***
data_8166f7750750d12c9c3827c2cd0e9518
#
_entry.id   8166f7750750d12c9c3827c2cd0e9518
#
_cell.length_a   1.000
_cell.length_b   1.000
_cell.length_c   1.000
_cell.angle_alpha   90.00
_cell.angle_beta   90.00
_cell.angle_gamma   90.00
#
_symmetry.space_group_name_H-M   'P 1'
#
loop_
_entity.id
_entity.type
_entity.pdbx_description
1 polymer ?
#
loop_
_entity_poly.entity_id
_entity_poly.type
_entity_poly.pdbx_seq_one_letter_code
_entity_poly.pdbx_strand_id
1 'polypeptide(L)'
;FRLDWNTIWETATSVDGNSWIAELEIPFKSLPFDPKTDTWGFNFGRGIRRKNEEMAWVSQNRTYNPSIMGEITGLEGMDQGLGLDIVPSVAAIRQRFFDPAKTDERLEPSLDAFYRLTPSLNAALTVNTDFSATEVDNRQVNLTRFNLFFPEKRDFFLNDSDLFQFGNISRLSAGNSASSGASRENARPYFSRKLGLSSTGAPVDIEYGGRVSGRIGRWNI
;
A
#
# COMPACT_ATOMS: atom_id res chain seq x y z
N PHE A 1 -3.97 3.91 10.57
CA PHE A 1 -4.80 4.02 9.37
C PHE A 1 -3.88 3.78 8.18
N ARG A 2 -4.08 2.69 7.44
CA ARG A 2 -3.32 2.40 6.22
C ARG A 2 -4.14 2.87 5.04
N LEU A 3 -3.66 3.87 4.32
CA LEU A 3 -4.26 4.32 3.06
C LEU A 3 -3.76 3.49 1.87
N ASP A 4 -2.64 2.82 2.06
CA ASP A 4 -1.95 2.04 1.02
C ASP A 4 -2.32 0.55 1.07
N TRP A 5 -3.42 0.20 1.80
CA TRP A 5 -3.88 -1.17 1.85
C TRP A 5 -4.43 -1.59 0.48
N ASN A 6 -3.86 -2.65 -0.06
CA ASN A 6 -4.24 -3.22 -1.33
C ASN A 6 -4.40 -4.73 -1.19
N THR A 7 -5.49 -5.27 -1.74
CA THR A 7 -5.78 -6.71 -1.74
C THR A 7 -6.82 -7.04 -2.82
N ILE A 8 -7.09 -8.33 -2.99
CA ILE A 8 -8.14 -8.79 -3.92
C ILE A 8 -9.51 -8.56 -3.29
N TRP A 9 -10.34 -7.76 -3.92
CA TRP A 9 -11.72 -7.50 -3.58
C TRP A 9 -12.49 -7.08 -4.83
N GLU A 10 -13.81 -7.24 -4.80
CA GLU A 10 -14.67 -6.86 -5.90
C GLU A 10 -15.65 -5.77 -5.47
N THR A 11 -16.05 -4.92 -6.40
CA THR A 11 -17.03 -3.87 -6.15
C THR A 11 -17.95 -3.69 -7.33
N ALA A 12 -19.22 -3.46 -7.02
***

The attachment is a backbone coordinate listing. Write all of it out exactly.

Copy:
data_8166f7750750d12c9c3827c2cd0e9518
#
_entry.id   8166f7750750d12c9c3827c2cd0e9518
#
_cell.length_a   1.000
_cell.length_b   1.000
_cell.length_c   1.000
_cell.angle_alpha   90.00
_cell.angle_beta   90.00
_cell.angle_gamma   90.00
#
_symmetry.space_group_name_H-M   'P 1'
#
loop_
_entity.id
_entity.type
_entity.pdbx_description
1 polymer ?
#
loop_
_entity_poly.entity_id
_entity_poly.type
_entity_poly.pdbx_seq_one_letter_code
_entity_poly.pdbx_strand_id
1 'polypeptide(L)'
;FRLDWNTIWETATSVDGNSWIAELEIPFKSLPFDPKTDTWGFNFGRGIRRKNEEMAWVSQNRTYNPSIMGEITGLEGMDQGLGLDIVPSVAAIRQRFFDPAKTDERLEPSLDAFYRLTPSLNAALTVNTDFSATEVDNRQVNLTRFNLFFPEKRDFFLNDSDLFQFGNISRLSAGNSASSGASRENARPYFSRKLGLSSTGAPVDIEYGGRVSGRIGRWNI
;
A
#
# COMPACT_ATOMS: atom_id res chain seq x y z
N PHE A 1 -3.97 3.91 10.57
CA PHE A 1 -4.80 4.02 9.37
C PHE A 1 -3.88 3.78 8.18
N ARG A 2 -4.08 2.69 7.44
CA ARG A 2 -3.32 2.40 6.22
C ARG A 2 -4.14 2.87 5.04
N LEU A 3 -3.66 3.87 4.32
CA LEU A 3 -4.26 4.32 3.06
C LEU A 3 -3.76 3.49 1.87
N ASP A 4 -2.64 2.82 2.06
CA ASP A 4 -1.95 2.04 1.02
C ASP A 4 -2.32 0.55 1.07
N TRP A 5 -3.42 0.20 1.80
CA TRP A 5 -3.88 -1.17 1.85
C TRP A 5 -4.43 -1.59 0.48
N ASN A 6 -3.86 -2.65 -0.06
CA ASN A 6 -4.24 -3.22 -1.33
C ASN A 6 -4.40 -4.73 -1.19
N THR A 7 -5.49 -5.27 -1.74
CA THR A 7 -5.78 -6.71 -1.74
C THR A 7 -6.82 -7.04 -2.82
N ILE A 8 -7.09 -8.33 -2.99
CA ILE A 8 -8.14 -8.79 -3.92
C ILE A 8 -9.51 -8.56 -3.29
N TRP A 9 -10.34 -7.76 -3.92
CA TRP A 9 -11.72 -7.50 -3.58
C TRP A 9 -12.49 -7.08 -4.83
N GLU A 10 -13.81 -7.24 -4.80
CA GLU A 10 -14.67 -6.86 -5.90
C GLU A 10 -15.65 -5.77 -5.47
N THR A 11 -16.05 -4.92 -6.40
CA THR A 11 -17.03 -3.87 -6.15
C THR A 11 -17.95 -3.69 -7.33
N ALA A 12 -19.22 -3.46 -7.02